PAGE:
Aug 21 2012
Turning awkward into opportunity

Turning Awkward into Opportunity

By Scott Hackman, Family Business Advisor, DVFBC

Every leader is faced with telling stories to enact the change we seek. These are stories that come to us in the middle of the night or while listening to an employee or family member. Most people struggle with the challenge of letting go of a story that is no longer true in the midst of pain. Pain is often caused when a member of the family crosses a boundary; they thereby hurt themselves and often others in the family business through their actions. Our team often calls upon us as leaders to confront hurtful behavior in others. We find ourselves facing an awkward conversation.

What experience teaches us about these awkward conversations is that they are the next generation’s opportunity to enact the change they seek.

Embracing this opportunity, the next generation can:

1.  Start by apologizing for not being clear about the boundaries and expectations
2.  Affirm or ask for the clarity about the underlying desire of the person who crossed the boundaries
3.  Provide a list of 4 things they want this person to do and 4 things they do not want them to do.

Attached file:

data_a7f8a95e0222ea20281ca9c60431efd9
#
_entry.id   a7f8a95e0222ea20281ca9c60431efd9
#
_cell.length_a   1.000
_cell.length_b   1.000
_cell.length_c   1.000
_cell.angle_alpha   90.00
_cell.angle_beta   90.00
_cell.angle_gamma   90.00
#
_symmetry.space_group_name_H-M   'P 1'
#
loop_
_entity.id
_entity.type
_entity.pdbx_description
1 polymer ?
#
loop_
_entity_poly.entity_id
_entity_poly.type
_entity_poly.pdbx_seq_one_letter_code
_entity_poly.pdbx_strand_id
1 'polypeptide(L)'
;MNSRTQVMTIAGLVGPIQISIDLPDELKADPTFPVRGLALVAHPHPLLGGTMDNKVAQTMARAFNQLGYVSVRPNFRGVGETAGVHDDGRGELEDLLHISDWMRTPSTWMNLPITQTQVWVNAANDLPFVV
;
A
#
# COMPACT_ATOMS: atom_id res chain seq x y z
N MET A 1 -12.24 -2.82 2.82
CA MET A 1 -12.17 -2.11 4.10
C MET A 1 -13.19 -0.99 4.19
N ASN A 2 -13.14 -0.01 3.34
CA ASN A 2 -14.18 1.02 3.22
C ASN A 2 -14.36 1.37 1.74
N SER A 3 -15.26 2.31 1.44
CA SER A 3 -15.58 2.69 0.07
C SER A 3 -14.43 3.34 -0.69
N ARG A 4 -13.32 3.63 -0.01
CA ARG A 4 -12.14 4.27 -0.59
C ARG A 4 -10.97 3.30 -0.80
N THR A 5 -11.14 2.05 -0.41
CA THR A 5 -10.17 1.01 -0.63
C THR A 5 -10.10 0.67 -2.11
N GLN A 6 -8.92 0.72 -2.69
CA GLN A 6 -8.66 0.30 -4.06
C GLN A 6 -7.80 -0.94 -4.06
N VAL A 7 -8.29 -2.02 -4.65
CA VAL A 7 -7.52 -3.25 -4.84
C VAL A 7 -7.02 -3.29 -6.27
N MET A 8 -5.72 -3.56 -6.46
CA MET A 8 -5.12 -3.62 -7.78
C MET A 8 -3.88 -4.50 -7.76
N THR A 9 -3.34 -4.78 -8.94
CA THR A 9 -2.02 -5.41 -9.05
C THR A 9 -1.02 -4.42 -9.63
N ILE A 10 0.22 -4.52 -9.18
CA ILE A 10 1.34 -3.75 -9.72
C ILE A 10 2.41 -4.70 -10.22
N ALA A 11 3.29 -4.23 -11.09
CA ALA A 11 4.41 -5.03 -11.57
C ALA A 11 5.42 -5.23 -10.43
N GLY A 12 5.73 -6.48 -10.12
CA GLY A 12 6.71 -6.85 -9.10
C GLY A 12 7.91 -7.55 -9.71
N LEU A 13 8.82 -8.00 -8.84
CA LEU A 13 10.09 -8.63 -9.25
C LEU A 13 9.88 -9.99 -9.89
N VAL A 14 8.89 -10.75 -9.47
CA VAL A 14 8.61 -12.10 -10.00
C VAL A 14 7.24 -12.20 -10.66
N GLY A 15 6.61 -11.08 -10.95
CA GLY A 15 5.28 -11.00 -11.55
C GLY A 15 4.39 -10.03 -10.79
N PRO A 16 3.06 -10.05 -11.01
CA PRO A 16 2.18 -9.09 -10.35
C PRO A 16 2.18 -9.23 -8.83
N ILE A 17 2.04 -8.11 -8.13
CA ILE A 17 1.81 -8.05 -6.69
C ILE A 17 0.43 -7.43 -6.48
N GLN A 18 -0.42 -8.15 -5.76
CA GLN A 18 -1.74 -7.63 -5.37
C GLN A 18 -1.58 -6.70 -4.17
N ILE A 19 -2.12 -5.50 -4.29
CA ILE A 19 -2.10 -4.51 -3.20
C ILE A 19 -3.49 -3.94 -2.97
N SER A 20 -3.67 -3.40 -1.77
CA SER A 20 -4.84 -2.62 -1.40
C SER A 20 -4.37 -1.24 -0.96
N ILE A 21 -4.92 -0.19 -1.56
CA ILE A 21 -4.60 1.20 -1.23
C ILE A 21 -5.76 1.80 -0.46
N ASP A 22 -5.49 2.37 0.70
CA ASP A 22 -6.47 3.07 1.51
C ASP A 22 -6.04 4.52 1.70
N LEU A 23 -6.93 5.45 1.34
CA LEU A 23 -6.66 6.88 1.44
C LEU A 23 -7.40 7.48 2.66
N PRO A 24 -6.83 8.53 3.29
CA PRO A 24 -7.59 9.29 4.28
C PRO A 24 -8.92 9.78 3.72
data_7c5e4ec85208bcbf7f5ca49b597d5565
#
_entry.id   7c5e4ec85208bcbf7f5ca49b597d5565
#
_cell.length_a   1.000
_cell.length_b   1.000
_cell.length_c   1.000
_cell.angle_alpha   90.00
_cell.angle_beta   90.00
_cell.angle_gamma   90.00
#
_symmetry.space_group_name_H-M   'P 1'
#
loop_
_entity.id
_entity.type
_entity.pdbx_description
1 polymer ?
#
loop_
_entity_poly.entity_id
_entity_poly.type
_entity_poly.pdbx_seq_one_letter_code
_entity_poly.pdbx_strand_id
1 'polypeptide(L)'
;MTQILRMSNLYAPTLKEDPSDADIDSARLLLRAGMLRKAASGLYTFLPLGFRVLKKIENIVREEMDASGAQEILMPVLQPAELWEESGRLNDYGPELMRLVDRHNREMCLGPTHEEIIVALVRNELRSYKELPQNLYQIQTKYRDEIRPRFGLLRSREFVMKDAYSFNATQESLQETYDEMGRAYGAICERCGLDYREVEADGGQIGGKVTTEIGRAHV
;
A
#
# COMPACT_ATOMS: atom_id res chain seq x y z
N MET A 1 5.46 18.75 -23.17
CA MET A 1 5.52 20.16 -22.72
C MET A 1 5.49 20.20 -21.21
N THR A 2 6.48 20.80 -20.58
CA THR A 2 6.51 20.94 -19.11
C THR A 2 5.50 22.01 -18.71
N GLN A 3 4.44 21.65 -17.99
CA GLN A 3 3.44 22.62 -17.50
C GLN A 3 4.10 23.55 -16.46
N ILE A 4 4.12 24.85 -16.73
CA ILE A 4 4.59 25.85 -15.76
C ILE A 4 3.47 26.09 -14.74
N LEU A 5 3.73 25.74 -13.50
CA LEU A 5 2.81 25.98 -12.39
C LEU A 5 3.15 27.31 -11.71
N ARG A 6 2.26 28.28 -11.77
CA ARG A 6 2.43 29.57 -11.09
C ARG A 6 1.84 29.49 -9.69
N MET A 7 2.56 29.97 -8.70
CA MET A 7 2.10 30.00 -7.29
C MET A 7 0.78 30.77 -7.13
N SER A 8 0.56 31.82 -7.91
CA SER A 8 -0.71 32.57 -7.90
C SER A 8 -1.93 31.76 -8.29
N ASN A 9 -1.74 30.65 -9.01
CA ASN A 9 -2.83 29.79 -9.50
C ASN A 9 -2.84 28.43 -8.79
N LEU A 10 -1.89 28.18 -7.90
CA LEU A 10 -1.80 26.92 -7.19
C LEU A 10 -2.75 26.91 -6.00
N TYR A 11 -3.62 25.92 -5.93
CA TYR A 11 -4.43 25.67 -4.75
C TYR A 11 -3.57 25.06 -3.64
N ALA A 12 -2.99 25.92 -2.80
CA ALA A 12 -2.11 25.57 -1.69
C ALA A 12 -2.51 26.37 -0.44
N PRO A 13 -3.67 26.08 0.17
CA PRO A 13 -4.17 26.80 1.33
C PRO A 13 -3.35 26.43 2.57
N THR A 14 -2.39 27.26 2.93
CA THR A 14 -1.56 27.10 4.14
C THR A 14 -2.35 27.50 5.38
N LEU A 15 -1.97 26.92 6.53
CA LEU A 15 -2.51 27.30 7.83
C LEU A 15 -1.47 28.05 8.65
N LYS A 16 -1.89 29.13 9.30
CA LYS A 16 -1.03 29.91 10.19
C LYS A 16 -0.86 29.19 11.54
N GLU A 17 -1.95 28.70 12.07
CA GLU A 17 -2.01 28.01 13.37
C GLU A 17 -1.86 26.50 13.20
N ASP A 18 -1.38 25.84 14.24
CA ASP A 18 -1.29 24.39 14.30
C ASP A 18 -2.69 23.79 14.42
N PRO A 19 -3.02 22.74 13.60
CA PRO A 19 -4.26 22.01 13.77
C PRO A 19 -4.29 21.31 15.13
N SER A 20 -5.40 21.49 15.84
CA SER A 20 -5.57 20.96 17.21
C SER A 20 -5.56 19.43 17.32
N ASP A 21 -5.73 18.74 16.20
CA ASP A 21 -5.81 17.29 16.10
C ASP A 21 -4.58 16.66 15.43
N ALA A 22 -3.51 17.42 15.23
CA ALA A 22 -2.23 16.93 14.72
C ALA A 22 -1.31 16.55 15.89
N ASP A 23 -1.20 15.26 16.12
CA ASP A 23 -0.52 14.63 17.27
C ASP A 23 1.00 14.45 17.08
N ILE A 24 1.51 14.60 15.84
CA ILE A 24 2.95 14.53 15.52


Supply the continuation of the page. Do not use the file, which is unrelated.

Let’s Change the Conversation

Often conversations bring about change. They provide the possibility for organic influence to take place. However, we need structures to have conversations that serve the common goal of the organization/company. Leaders shoulder the responsibility of enacting the changes they seek, one awkward moment at a time.

I believe that the Leadership Labs become the incubators for the next generation leader to practice the opportunity conversation. We know this is an opportunity because it feels awkward and uncomfortable. Furthermore, I believe that the Leadership Labs allow the leader a safe place to fail in the company of leaders who have also failed. Failure means that you tried. Therefore, failure means that you learned. Learning involves seeking and gaining clarity. In conclusion, clarity provides the courage to act out the changes we seek for abundance and flourishing in family and business!

Recent Comments

  • 08.21.12

    By: Heather Chandler

    Great blog, Scott! A framework for difficult conversations is a huge help since they can be so emotional and easily derailed. The framework can bring the conversation back to topic and ensure both parties leave with a plan.

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